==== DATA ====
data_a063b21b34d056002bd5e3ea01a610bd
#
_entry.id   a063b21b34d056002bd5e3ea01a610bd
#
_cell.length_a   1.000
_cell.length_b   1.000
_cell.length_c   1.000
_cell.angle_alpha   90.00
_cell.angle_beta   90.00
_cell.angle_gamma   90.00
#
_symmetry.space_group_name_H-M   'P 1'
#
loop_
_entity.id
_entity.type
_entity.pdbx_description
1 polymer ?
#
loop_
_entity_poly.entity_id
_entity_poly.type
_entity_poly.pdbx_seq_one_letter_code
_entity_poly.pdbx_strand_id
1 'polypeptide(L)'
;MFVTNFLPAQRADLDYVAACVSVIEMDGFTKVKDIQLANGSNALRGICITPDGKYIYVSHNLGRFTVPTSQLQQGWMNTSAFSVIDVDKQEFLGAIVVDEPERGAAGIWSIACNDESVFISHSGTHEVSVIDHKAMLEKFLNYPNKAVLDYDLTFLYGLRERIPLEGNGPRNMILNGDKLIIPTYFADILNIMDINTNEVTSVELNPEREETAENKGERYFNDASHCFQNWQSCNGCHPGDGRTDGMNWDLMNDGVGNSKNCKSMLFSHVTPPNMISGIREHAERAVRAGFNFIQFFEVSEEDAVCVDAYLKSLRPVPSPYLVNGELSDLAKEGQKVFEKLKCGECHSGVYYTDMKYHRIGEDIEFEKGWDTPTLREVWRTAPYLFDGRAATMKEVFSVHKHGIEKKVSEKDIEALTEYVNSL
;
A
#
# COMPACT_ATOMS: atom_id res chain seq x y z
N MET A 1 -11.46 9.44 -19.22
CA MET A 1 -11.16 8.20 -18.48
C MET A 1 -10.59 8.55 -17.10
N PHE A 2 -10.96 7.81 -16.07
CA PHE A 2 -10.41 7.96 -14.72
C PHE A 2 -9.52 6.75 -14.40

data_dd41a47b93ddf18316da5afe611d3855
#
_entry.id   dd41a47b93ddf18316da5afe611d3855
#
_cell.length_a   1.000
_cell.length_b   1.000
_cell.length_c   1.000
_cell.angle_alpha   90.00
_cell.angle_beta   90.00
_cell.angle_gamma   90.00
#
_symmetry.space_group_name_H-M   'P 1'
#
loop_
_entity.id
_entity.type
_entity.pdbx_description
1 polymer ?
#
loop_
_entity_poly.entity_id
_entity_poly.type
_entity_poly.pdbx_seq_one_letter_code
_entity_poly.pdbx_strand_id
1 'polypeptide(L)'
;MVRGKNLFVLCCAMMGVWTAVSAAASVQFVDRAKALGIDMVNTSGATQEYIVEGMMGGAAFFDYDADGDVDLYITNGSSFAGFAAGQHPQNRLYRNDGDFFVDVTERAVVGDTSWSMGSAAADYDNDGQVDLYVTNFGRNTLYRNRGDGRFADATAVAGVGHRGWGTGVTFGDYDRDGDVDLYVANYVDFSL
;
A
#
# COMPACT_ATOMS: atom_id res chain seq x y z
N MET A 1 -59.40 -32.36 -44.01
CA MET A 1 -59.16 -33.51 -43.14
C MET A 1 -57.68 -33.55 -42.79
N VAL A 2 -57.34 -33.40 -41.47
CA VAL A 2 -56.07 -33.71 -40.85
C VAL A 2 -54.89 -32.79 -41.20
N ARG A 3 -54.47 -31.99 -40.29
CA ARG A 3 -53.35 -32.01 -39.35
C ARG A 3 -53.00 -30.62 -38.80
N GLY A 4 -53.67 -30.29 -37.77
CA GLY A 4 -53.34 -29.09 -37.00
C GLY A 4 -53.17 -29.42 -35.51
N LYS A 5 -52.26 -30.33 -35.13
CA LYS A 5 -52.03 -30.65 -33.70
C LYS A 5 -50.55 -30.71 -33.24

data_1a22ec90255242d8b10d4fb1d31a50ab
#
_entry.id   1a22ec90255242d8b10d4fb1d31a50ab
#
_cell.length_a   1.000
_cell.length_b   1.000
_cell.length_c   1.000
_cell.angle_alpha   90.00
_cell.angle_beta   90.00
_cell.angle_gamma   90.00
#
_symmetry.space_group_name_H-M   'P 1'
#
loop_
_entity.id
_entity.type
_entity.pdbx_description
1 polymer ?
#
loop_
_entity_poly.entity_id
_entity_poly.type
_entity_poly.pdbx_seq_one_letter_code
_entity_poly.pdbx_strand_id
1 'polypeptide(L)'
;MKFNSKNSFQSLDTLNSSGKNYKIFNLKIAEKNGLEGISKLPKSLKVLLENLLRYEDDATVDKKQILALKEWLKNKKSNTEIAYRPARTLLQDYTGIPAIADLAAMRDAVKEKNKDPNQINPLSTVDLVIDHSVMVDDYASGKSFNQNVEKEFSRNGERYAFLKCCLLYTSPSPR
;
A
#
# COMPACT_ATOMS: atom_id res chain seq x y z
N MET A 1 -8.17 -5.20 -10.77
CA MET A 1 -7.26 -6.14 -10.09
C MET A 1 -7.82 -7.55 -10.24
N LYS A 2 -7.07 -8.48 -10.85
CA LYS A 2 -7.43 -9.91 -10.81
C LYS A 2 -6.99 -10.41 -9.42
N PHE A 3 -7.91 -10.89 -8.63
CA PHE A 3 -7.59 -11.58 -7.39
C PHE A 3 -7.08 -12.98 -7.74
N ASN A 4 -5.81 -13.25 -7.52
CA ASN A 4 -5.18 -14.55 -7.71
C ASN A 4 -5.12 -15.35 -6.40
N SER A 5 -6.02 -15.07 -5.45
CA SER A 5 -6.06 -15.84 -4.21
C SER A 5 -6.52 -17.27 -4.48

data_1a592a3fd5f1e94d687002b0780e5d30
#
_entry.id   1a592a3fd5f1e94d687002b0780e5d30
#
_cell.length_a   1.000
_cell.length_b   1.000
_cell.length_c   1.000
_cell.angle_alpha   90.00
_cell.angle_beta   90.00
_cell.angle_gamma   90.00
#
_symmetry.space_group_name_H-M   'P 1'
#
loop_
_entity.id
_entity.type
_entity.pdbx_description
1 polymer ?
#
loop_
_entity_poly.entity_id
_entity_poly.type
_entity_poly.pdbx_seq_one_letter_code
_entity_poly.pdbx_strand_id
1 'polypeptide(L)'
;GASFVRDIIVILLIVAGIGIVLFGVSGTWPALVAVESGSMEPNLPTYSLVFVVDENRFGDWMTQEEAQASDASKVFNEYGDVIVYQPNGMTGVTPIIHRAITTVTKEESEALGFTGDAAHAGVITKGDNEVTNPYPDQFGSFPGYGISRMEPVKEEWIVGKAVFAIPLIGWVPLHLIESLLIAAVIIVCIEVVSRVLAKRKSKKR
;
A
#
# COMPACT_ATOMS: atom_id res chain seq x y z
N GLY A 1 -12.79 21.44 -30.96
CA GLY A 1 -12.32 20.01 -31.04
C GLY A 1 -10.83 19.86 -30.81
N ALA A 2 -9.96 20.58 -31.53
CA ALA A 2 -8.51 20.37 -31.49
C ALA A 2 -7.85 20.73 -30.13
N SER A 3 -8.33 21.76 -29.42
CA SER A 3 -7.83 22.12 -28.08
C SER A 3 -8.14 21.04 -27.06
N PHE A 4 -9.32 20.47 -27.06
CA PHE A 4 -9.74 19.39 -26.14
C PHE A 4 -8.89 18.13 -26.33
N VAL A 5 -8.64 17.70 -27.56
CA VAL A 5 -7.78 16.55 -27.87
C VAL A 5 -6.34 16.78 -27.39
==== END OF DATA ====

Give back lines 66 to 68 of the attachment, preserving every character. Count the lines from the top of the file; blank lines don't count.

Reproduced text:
# COMPACT_ATOMS: atom_id res chain seq x y z
N MET A 1 -59.40 -32.36 -44.01
CA MET A 1 -59.16 -33.51 -43.14